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Deep concern over Brexit technical paper on broadcasting and video on demand


Deep concern over Brexit technical paper on broadcasting and video on demand

The United Kingdom government has published guidance on broadcasting and video on demand if there is no deal over Brexit. If there is no deal, the Audiovisual Media Services Directive and the country of origin principle will no longer apply to services under United Kingdom jurisdiction that are broadcast into the European Union. The UK government is advising that broadcasters will need to assess on a case-by-case basis whether their current licence would continue to be accepted in the European Union countries where the service is made available, and seek independent local advice if necessary.

In statement released on 13 September, UNI MEI President and Head of BECTU, Gerry Morrissey underlined that the Brexit technical paper on this part of the broadcasting industry will do little to reassure workers and the companies they work for in the event of a no-deal Brexit scenario. BECTU is the UK’s media and entertainment trade union and covers workers in broadcasting, film, independent production, theatre and the arts, IT and telecoms, live events, leisure and digital media.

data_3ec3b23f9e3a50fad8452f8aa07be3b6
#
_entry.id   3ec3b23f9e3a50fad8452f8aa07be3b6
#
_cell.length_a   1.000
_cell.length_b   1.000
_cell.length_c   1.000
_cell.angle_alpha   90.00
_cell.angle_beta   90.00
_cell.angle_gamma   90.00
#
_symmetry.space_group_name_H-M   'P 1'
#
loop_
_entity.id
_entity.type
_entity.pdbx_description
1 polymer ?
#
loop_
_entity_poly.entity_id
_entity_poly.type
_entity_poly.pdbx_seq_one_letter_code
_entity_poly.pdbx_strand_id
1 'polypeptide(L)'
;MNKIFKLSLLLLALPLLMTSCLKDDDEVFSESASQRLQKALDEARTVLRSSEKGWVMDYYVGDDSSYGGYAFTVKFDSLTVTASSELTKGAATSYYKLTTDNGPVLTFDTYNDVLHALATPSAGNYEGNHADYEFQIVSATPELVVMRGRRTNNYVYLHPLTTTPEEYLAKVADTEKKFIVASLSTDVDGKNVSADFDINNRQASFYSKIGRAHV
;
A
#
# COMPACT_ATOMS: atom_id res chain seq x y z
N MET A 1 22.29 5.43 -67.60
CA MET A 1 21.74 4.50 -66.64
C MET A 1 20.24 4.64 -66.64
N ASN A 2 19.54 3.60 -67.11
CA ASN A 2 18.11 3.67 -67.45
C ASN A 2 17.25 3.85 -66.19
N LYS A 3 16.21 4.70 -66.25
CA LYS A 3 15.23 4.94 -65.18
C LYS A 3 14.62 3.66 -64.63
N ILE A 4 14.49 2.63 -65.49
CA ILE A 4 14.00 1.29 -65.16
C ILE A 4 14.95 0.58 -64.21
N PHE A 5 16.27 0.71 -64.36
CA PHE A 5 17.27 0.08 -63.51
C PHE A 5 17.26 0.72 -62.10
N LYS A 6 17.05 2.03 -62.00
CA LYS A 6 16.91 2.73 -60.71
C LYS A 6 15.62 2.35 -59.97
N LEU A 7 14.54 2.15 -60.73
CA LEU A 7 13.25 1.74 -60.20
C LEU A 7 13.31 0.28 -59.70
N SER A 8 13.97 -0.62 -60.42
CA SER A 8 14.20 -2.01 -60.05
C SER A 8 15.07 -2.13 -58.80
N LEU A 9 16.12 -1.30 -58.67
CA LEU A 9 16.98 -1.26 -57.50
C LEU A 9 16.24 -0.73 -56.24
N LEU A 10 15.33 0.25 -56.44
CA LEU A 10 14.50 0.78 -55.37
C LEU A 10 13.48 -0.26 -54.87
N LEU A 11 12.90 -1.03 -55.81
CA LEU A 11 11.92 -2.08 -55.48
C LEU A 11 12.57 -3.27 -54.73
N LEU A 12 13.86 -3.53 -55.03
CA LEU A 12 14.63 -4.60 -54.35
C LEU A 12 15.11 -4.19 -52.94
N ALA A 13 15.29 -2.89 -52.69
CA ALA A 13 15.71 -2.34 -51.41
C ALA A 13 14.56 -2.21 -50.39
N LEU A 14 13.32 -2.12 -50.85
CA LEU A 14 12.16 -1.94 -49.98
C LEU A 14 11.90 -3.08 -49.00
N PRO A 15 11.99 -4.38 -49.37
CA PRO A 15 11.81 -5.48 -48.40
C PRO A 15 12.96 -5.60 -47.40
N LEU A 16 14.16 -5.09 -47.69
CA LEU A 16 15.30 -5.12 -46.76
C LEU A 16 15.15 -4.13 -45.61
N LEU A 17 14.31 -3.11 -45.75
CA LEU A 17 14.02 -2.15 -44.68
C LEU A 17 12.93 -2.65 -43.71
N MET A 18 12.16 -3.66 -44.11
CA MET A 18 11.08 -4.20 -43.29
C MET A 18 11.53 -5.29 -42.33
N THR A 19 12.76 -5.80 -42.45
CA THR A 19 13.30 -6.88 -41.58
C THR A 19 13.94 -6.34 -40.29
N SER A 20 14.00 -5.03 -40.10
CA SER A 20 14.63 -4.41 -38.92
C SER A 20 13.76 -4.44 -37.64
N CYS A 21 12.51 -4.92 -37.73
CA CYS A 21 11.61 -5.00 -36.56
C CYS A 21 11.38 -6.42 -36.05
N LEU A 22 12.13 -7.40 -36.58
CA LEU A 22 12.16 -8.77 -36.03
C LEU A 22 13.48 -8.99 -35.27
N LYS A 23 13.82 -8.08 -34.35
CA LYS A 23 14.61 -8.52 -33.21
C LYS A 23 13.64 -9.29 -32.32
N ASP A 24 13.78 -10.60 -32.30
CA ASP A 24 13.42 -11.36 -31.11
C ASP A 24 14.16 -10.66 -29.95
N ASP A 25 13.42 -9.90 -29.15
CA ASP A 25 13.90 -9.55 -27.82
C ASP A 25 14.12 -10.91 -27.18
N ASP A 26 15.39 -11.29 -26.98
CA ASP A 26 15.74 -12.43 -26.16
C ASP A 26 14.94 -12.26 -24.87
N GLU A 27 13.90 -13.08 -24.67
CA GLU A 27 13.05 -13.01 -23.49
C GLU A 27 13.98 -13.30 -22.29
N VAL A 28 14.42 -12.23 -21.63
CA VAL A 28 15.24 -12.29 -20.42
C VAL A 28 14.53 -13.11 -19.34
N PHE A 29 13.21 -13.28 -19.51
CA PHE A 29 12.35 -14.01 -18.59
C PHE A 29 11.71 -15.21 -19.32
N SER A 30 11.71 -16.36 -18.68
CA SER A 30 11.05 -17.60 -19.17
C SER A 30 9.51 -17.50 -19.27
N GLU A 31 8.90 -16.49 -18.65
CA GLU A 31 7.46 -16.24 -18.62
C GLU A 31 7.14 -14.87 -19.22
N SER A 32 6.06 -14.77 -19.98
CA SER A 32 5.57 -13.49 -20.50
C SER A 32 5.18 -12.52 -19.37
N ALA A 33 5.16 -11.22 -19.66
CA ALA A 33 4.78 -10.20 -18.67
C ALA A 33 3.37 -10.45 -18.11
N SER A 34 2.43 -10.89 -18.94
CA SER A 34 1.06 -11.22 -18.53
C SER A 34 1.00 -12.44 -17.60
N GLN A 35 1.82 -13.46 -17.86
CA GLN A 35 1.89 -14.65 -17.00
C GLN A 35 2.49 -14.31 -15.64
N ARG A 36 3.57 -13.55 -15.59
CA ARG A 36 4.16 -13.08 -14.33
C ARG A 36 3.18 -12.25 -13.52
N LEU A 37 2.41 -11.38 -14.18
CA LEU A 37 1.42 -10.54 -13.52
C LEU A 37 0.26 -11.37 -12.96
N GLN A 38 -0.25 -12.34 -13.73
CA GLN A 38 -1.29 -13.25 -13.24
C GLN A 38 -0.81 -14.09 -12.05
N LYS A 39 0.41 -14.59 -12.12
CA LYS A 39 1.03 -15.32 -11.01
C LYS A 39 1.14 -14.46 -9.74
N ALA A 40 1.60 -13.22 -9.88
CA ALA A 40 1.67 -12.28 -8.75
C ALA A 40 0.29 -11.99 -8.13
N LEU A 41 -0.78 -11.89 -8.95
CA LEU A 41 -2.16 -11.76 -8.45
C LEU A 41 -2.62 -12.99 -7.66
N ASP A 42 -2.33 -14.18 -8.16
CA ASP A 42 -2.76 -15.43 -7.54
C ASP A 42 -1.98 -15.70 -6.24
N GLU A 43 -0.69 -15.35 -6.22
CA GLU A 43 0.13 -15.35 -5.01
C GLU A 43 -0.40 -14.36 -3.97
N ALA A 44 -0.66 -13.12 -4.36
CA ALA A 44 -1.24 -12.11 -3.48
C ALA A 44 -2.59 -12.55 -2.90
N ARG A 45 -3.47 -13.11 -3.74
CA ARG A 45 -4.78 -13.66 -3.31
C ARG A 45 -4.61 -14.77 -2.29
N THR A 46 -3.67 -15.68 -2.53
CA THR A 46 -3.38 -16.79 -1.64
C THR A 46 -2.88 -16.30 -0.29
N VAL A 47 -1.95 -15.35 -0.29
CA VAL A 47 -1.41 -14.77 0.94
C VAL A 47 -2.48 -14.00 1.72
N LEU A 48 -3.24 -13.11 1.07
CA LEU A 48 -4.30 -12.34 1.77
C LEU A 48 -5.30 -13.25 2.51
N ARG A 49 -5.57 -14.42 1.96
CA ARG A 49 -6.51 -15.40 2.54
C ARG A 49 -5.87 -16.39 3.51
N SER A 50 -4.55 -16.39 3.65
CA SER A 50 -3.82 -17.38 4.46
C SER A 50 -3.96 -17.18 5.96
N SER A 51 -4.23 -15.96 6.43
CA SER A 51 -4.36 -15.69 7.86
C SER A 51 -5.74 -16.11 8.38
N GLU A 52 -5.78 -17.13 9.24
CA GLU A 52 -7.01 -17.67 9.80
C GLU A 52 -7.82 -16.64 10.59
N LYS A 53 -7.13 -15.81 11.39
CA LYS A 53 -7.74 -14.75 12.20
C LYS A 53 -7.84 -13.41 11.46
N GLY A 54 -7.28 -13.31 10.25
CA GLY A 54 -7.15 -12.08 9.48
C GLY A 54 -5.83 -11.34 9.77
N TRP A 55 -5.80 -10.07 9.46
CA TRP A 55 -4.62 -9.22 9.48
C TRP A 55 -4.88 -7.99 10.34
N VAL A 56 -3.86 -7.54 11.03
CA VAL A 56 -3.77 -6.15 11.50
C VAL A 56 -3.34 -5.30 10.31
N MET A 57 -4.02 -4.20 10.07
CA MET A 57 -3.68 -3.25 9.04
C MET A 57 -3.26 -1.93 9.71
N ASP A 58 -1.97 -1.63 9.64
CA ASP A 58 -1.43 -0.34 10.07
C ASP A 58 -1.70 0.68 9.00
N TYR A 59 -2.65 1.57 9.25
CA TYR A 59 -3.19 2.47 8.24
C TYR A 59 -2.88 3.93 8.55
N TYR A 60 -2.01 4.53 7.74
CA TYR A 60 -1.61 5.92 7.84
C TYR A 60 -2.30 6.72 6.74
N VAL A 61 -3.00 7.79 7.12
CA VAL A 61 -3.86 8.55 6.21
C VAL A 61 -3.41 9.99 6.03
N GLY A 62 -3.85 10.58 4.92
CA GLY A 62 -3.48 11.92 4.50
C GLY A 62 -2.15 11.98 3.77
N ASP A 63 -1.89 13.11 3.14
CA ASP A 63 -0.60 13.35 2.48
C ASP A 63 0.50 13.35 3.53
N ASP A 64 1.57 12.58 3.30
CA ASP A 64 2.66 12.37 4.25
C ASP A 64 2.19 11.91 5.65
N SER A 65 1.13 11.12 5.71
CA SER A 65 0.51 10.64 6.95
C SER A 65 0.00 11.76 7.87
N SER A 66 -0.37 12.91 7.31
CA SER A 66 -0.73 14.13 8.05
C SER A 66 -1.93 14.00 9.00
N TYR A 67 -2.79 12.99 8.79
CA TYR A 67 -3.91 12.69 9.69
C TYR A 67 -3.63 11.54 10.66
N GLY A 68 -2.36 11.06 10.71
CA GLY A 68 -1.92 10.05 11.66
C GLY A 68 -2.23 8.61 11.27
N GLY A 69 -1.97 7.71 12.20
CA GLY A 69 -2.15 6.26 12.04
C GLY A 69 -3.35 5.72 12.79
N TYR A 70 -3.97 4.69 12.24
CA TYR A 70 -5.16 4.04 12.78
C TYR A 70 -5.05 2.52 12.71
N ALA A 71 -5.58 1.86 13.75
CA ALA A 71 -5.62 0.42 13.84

Gerry Morrissey said “Rather than adding any new detail the paper just confirms what many broadcasters already know, that they will need a licence in at least one EU country to continue broadcasting to the 27, and will have to have a substantial business presence in the licensing country. There are deep concerns that many of the roughly 700 TV channels originated in this country, but destined for consumption elsewhere, will move much of their operation into the EU. There is very little clarity on what the government intends to do to resolve this. Even more disappointingly there is no update on whether free movement of workers in broadcasting will continue in a no-deal scenario. This is a pressing issue that the industry has indicated as a priority and yet workers and employers are still waiting for an answer.”

For more information on the UK government paper go to:

Brexit technical paper on broadcasting and video on demand